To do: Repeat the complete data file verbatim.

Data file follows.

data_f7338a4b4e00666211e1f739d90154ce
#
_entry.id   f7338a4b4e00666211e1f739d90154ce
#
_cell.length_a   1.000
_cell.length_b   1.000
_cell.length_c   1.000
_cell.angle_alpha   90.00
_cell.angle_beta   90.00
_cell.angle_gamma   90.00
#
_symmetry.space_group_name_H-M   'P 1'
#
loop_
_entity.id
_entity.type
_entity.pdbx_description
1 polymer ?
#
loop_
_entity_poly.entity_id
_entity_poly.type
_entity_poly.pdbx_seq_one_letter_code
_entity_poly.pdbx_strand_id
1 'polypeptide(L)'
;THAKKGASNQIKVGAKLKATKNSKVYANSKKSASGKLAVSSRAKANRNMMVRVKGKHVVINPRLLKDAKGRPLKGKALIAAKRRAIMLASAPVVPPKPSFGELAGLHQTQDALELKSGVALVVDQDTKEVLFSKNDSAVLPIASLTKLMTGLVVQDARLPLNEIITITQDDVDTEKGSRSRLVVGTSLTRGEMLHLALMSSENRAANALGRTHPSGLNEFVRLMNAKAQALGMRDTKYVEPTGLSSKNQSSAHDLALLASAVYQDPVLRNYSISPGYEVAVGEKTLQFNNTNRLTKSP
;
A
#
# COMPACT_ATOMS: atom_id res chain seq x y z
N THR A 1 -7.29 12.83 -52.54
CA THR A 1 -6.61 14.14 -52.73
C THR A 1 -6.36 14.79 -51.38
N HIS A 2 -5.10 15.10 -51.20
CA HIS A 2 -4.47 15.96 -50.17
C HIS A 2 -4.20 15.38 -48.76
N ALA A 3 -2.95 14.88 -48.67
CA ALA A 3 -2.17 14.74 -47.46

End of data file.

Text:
data_f7338a4b4e00666211e1f739d90154ce
#
_entry.id   f7338a4b4e00666211e1f739d90154ce
#
_cell.length_a   1.000
_cell.length_b   1.000
_cell.length_c   1.000
_cell.angle_alpha   90.00
_cell.angle_beta   90.00
_cell.angle_gamma   90.00
#
_symmetry.space_group_name_H-M   'P 1'
#
loop_
_entity.id
_entity.type
_entity.pdbx_description
1 polymer ?
#
loop_
_entity_poly.entity_id
_entity_poly.type
_entity_poly.pdbx_seq_one_letter_code
_entity_poly.pdbx_strand_id
1 'polypeptide(L)'
;THAKKGASNQIKVGAKLKATKNSKVYANSKKSASGKLAVSSRAKANRNMMVRVKGKHVVINPRLLKDAKGRPLKGKALIAAKRRAIMLASAPVVPPKPSFGELAGLHQTQDALELKSGVALVVDQDTKEVLFSKNDSAVLPIASLTKLMTGLVVQDARLPLNEIITITQDDVDTEKGSRSRLVVGTSLTRGEMLHLALMSSENRAANALGRTHPSGLNEFVRLMNAKAQALGMRDTKYVEPTGLSSKNQSSAHDLALLASAVYQDPVLRNYSISPGYEVAVGEKTLQFNNTNRLTKSP
;
A
#
# COMPACT_ATOMS: atom_id res chain seq x y z
N THR A 1 -7.29 12.83 -52.54
CA THR A 1 -6.61 14.14 -52.73
C THR A 1 -6.36 14.79 -51.38
N HIS A 2 -5.10 15.10 -51.20
CA HIS A 2 -4.47 15.96 -50.17
C HIS A 2 -4.20 15.38 -48.76
N ALA A 3 -2.95 14.88 -48.67
CA ALA A 3 -2.17 14.74 -47.46